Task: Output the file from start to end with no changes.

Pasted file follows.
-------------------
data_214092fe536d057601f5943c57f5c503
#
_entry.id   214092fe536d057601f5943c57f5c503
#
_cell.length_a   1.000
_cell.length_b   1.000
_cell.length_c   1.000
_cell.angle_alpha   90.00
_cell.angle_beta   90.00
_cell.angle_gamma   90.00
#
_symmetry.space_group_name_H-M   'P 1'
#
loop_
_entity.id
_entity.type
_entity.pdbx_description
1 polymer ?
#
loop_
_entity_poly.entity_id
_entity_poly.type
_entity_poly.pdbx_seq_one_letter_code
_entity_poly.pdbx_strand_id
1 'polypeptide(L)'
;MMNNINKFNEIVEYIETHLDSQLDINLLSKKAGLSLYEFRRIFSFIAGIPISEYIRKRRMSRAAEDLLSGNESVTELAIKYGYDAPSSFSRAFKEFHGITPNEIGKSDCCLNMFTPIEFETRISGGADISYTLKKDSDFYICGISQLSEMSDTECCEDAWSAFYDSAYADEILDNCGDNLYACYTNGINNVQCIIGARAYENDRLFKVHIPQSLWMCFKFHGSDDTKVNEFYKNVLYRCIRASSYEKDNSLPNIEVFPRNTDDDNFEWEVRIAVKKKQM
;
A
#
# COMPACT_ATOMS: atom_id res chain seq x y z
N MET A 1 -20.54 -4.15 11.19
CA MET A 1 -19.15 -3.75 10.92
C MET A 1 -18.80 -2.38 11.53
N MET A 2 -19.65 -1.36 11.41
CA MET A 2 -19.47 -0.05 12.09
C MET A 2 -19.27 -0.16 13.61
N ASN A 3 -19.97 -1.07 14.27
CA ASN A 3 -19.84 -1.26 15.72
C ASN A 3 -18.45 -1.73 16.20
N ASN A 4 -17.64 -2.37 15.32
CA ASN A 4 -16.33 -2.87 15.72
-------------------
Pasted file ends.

data_214092fe536d057601f5943c57f5c503
#
_entry.id   214092fe536d057601f5943c57f5c503
#
_cell.length_a   1.000
_cell.length_b   1.000
_cell.length_c   1.000
_cell.angle_alpha   90.00
_cell.angle_beta   90.00
_cell.angle_gamma   90.00
#
_symmetry.space_group_name_H-M   'P 1'
#
loop_
_entity.id
_entity.type
_entity.pdbx_description
1 polymer ?
#
loop_
_entity_poly.entity_id
_entity_poly.type
_entity_poly.pdbx_seq_one_letter_code
_entity_poly.pdbx_strand_id
1 'polypeptide(L)'
;MMNNINKFNEIVEYIETHLDSQLDINLLSKKAGLSLYEFRRIFSFIAGIPISEYIRKRRMSRAAEDLLSGNESVTELAIKYGYDAPSSFSRAFKEFHGITPNEIGKSDCCLNMFTPIEFETRISGGADISYTLKKDSDFYICGISQLSEMSDTECCEDAWSAFYDSAYADEILDNCGDNLYACYTNGINNVQCIIGARAYENDRLFKVHIPQSLWMCFKFHGSDDTKVNEFYKNVLYRCIRASSYEKDNSLPNIEVFPRNTDDDNFEWEVRIAVKKKQM
;
A
#
# COMPACT_ATOMS: atom_id res chain seq x y z
N MET A 1 -20.54 -4.15 11.19
CA MET A 1 -19.15 -3.75 10.92
C MET A 1 -18.80 -2.38 11.53
N MET A 2 -19.65 -1.36 11.41
CA MET A 2 -19.47 -0.05 12.09
C MET A 2 -19.27 -0.16 13.61
N ASN A 3 -19.97 -1.07 14.27
CA ASN A 3 -19.84 -1.26 15.72
C ASN A 3 -18.45 -1.73 16.20
N ASN A 4 -17.64 -2.37 15.32
CA ASN A 4 -16.33 -2.87 15.72